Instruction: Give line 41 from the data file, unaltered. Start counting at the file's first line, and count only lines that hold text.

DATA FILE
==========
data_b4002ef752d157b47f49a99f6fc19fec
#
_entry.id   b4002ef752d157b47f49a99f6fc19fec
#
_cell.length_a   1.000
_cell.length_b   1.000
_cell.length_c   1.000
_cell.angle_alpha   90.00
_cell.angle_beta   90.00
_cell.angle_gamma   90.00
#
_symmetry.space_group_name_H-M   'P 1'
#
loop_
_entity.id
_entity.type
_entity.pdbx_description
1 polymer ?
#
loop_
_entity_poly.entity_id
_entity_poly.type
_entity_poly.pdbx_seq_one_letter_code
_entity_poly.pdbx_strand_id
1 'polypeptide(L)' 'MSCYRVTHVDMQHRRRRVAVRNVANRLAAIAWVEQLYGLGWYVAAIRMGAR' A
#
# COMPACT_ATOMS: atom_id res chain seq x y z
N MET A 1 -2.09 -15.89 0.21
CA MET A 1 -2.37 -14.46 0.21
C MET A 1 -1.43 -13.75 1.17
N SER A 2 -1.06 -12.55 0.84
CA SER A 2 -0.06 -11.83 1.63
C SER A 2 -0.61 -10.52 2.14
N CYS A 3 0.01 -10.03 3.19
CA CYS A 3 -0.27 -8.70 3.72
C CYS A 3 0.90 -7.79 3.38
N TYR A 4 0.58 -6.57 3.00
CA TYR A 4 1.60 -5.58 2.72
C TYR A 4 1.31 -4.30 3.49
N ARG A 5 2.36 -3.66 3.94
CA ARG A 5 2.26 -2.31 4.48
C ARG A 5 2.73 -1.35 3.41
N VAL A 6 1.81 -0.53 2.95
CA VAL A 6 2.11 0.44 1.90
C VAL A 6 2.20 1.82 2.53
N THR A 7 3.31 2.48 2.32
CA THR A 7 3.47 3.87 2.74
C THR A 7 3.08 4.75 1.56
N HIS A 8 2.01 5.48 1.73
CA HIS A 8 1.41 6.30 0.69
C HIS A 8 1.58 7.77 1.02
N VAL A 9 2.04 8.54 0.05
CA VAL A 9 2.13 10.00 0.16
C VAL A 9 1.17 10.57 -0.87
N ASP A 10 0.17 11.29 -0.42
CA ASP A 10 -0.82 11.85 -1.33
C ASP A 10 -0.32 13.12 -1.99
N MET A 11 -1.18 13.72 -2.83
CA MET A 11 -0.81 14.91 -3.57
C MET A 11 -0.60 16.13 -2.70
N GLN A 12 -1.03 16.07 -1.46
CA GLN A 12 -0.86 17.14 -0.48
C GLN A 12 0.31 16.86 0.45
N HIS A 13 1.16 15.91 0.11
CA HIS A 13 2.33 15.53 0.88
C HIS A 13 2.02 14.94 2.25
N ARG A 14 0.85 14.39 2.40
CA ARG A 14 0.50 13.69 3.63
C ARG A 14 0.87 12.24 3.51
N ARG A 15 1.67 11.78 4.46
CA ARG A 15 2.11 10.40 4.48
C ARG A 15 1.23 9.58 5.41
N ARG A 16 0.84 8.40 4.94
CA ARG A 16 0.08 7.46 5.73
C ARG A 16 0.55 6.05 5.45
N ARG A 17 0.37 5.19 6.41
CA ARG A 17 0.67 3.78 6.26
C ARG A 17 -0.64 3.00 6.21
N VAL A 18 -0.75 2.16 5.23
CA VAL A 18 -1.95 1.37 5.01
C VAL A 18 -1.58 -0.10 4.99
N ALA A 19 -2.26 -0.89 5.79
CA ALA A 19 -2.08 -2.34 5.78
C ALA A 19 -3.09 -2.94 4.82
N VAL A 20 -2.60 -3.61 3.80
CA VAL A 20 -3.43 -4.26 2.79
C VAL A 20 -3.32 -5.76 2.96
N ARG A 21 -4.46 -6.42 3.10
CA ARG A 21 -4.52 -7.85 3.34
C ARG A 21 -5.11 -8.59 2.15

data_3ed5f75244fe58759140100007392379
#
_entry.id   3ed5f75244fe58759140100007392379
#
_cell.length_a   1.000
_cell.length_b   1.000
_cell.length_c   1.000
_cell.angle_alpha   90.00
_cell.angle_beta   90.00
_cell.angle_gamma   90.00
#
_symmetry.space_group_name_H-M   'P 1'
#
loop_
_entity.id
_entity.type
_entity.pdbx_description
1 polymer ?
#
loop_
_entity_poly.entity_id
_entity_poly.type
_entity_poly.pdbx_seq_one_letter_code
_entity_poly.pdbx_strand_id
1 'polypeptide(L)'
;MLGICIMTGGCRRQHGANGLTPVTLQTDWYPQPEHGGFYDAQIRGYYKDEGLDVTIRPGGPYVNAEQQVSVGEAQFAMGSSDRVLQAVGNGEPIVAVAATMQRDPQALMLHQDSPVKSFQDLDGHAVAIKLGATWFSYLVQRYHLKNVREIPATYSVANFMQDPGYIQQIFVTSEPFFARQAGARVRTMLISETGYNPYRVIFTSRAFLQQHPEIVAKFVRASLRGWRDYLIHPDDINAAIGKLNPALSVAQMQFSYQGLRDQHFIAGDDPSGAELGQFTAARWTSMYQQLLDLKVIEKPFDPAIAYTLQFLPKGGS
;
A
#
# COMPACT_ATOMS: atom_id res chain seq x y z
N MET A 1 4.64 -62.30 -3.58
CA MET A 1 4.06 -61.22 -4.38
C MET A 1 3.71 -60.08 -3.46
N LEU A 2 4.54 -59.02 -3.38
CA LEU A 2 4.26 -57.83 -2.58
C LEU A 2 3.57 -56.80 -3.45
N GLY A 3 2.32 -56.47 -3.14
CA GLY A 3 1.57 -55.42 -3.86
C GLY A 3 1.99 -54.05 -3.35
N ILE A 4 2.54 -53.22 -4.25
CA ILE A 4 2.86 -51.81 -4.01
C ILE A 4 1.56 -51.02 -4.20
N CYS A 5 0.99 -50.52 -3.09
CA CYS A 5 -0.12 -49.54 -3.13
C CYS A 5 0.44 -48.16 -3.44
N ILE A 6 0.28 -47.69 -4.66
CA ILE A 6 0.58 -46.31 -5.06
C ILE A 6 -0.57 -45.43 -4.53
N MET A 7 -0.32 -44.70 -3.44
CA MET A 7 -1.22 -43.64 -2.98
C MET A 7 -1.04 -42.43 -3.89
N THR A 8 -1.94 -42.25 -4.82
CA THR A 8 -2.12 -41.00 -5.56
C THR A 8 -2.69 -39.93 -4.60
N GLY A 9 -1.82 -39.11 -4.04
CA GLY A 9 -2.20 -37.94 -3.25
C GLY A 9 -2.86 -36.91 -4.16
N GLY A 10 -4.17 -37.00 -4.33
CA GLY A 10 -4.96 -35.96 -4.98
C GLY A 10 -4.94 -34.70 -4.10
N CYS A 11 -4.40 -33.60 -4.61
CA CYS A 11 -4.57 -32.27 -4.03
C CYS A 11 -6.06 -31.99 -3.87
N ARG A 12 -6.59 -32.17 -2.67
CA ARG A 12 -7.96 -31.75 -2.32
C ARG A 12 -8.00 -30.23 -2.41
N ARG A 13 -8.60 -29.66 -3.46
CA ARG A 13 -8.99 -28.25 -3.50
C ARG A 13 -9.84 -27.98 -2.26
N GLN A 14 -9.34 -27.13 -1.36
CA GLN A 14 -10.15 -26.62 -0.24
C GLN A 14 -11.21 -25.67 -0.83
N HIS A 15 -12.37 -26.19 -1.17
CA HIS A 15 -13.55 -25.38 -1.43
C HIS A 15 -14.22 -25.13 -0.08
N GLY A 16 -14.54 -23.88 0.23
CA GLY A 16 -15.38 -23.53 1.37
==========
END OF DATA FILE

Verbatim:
CA ARG A 5 2.26 -2.31 4.48